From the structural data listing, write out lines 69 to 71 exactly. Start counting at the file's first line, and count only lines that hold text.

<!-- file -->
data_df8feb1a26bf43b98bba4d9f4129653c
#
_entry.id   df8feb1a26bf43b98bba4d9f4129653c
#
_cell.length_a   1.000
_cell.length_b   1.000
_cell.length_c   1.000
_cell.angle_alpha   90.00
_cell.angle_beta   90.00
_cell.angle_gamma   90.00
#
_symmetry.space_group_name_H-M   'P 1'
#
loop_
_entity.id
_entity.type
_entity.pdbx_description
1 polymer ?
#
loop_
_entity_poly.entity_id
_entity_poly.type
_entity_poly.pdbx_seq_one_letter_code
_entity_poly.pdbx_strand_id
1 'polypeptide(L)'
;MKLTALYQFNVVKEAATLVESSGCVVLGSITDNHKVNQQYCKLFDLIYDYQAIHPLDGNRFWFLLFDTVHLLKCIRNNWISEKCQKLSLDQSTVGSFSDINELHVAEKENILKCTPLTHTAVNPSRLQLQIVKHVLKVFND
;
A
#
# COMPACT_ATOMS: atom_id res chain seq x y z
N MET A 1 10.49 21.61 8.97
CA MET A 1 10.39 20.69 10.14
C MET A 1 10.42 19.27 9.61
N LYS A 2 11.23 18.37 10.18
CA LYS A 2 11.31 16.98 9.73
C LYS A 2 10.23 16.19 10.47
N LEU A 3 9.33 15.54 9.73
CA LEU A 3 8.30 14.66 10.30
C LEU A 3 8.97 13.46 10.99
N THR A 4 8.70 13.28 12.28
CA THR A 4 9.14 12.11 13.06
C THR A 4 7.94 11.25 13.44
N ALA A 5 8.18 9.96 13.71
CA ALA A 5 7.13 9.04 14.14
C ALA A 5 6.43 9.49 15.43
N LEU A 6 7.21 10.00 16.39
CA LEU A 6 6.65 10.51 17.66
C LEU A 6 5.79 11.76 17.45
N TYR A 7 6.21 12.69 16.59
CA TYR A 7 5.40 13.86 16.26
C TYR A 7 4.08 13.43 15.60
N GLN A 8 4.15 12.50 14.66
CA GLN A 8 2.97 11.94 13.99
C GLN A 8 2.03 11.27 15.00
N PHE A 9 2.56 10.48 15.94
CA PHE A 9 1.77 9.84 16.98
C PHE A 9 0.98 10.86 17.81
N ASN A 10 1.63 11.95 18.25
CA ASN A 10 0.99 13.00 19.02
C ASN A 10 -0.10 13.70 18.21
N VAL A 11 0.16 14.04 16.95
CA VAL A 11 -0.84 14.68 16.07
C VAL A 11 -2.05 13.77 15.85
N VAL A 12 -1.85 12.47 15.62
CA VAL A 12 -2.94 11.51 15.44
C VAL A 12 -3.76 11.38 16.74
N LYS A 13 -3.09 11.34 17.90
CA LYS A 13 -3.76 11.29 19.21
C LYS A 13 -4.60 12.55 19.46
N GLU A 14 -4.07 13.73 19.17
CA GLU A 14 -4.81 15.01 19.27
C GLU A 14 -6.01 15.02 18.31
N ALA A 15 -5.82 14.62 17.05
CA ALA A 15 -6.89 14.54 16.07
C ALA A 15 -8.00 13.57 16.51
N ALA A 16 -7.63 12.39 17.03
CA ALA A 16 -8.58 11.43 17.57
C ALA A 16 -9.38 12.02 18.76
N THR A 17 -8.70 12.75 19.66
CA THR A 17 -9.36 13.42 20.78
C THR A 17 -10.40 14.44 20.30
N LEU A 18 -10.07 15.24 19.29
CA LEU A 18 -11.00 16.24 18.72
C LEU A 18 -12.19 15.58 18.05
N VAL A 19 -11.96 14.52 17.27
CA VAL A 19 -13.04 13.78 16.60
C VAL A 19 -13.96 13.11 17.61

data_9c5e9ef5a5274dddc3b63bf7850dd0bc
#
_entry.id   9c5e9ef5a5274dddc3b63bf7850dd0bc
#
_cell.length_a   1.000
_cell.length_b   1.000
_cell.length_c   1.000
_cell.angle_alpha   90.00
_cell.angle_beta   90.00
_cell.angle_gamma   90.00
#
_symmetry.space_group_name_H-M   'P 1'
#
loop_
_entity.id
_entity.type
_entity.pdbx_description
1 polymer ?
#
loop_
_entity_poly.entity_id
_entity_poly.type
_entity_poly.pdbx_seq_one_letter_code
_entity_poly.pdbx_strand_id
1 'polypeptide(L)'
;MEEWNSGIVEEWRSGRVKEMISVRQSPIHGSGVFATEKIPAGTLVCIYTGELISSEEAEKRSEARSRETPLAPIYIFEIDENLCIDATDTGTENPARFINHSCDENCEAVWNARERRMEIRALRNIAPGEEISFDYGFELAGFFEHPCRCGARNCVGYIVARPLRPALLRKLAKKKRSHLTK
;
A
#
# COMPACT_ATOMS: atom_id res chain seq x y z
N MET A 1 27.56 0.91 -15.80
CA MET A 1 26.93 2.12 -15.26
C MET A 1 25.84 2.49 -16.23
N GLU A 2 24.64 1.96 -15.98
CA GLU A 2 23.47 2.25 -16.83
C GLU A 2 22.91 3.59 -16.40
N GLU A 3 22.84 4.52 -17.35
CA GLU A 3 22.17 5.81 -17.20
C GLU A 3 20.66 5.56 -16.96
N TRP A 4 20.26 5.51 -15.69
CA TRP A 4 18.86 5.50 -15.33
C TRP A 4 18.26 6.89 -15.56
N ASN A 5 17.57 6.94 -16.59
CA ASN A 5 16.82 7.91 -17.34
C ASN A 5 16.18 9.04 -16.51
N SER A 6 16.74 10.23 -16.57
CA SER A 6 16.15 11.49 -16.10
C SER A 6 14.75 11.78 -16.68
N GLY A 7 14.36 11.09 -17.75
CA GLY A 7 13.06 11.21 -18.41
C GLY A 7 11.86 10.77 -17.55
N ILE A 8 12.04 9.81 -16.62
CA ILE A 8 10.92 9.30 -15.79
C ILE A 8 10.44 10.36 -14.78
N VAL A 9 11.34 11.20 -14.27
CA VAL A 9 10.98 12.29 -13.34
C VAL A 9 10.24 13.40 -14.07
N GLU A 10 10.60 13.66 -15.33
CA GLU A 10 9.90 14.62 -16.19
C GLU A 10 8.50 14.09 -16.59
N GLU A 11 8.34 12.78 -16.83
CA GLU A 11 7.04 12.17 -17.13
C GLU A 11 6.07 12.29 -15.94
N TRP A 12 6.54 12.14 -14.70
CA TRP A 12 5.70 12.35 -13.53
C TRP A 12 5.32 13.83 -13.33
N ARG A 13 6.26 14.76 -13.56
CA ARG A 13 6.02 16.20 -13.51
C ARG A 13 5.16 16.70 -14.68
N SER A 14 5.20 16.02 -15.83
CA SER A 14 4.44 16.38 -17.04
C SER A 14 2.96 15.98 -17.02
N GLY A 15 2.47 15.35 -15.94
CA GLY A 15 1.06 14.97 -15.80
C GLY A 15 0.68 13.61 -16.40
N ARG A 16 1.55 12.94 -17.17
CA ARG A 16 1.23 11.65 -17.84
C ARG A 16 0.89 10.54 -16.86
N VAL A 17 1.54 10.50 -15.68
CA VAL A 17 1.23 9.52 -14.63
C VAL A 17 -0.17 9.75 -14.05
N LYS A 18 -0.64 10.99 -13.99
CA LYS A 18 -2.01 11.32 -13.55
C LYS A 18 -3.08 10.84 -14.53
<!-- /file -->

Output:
C LYS A 13 -4.60 12.55 19.46
N GLU A 14 -4.07 13.73 19.17
CA GLU A 14 -4.81 15.01 19.27